What’s a good SEER rating when buying a new air conditioner? SEER is one of the first buzzwords you learn when doing a little research online. But it’s also one of the most confusing, and depending on who you trust, may also be the most misleading.
What Is SEER?
Before we get into what a good SEER rating is, it’s important to understand what SEER is. SEER stands for Seasonal Energy Efficiency Ratio, though you’ll also find some refer to it incorrectly as Seasonal Energy Efficiency Rating.
SEER is the ratio of cooling output over the cooling season, divided by the energy it consumes. This number is the average calculated over the entire season of cooling. It assumes the indoor temperature remains the same, while using a variety of different outdoor temperatures to simulate what normally happens during the summer cooling season.
Today’s modern air conditioners must have a SEER value of 14 according to the US Department of Energy’s requirements. And you’ll find high efficiency air conditioners often go way beyond and into the mid-20s, changing frequently based on today’s technology. That may seem like a wide array of ratings, and if they can be rated into the 20s, 14 must be the bottom-line and not very efficient.
Don’t let the numbers fool you.
A lot of it depends on what’s currently operating in your home. If you have an older model, it may be rated 9 or below. By upgrading to a 14, you can make your cooling much more efficient with the upgrade, and find a noticeable improvement from month to month.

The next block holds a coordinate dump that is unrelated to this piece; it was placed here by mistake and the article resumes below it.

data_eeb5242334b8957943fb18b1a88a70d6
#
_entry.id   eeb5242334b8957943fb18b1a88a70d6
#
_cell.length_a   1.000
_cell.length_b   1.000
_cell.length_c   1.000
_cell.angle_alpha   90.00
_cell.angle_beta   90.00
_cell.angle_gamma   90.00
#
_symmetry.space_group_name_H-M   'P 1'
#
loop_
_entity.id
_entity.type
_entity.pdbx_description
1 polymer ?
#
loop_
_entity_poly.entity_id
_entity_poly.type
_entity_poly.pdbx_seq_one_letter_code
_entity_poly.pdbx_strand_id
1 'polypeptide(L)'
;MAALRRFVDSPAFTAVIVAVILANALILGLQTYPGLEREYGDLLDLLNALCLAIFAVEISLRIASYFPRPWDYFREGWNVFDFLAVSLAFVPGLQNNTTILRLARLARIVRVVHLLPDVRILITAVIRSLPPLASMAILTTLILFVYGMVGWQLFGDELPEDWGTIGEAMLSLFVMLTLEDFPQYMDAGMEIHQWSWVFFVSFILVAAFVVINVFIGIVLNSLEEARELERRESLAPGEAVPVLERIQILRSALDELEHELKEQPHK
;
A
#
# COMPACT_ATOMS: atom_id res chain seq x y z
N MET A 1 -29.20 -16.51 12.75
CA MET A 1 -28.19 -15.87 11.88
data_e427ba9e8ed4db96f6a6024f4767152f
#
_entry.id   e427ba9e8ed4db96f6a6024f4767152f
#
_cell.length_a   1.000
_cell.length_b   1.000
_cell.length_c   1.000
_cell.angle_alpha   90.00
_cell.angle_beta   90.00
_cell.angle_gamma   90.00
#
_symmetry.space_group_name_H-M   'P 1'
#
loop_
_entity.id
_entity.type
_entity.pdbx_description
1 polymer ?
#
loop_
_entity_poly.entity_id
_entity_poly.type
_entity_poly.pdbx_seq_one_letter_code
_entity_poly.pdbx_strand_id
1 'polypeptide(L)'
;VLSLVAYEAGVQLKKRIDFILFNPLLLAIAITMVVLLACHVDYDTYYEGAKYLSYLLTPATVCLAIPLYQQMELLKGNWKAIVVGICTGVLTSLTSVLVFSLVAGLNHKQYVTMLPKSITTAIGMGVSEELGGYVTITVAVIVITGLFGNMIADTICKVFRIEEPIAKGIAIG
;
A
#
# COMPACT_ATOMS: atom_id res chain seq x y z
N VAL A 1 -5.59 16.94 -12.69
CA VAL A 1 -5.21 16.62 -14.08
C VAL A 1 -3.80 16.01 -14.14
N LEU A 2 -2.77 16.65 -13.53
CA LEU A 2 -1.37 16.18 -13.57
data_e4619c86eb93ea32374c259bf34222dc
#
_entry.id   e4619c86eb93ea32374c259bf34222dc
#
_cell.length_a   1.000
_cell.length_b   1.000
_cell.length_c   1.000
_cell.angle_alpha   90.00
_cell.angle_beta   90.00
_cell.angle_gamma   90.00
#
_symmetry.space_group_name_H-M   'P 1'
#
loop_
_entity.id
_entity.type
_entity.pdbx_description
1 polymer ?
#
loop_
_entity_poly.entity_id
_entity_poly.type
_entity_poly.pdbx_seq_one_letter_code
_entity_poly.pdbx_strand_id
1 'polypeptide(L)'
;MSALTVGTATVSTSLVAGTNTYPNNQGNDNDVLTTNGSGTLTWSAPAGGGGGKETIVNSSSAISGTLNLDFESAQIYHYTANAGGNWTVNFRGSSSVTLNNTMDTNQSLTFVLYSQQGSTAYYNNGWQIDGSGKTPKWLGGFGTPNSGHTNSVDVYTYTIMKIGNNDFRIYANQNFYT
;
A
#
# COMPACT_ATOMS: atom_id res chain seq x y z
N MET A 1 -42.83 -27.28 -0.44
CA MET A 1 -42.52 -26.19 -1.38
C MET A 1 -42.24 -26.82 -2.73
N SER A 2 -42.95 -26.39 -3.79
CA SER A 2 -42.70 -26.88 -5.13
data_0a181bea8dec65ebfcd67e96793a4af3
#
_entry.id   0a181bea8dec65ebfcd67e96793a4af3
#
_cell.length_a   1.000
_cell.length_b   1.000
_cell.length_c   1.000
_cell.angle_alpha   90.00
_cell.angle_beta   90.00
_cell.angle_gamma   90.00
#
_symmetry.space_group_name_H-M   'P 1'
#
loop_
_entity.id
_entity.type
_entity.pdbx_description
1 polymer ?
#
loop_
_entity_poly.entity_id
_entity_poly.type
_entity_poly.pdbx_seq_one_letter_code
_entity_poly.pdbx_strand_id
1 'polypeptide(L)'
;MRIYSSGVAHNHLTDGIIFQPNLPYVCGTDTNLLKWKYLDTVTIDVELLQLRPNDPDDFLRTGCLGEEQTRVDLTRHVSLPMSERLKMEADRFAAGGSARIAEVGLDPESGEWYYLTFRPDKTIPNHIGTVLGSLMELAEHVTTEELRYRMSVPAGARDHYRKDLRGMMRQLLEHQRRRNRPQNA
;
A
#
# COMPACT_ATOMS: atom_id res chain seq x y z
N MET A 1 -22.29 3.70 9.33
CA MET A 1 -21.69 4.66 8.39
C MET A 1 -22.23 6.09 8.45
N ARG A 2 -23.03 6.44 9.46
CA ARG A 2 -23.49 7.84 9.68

Plus it’s important to remember that SEER is a maximum rating. It changes all the time based on current requirements.
Think of SEER in a similar way as you view miles per gallon MPG with your car. The sticker may have given you a rating, but what you actually get depends on a variety of things: how you drive, city vs highway driving, gas efficiency, etc.
If you adjust the temperature of your home several times per day, your SEER rating will go down. Yes, you might do that with the thermostat. But here in Colorado, it isn’t far-fetched to have record-setting temperature in the afternoon, and a freak storm that cools the temperatures by 40 or 50 degrees by the evening. That can play with your efficiency rating.
Is a higher SEER worth the money? It depends.
Higher SEER rated air conditioners are going to be more expensive. And depending on how you operate within your home, it may take months – years – to accumulate the difference.
That’s why it’s important to do business with an HVAC company you can trust. When we evaluate your current situation, we’ll provide you with your options and help you make the best decision for your situation. And it’s quite often not the highest SEER rated air conditioner on the market.
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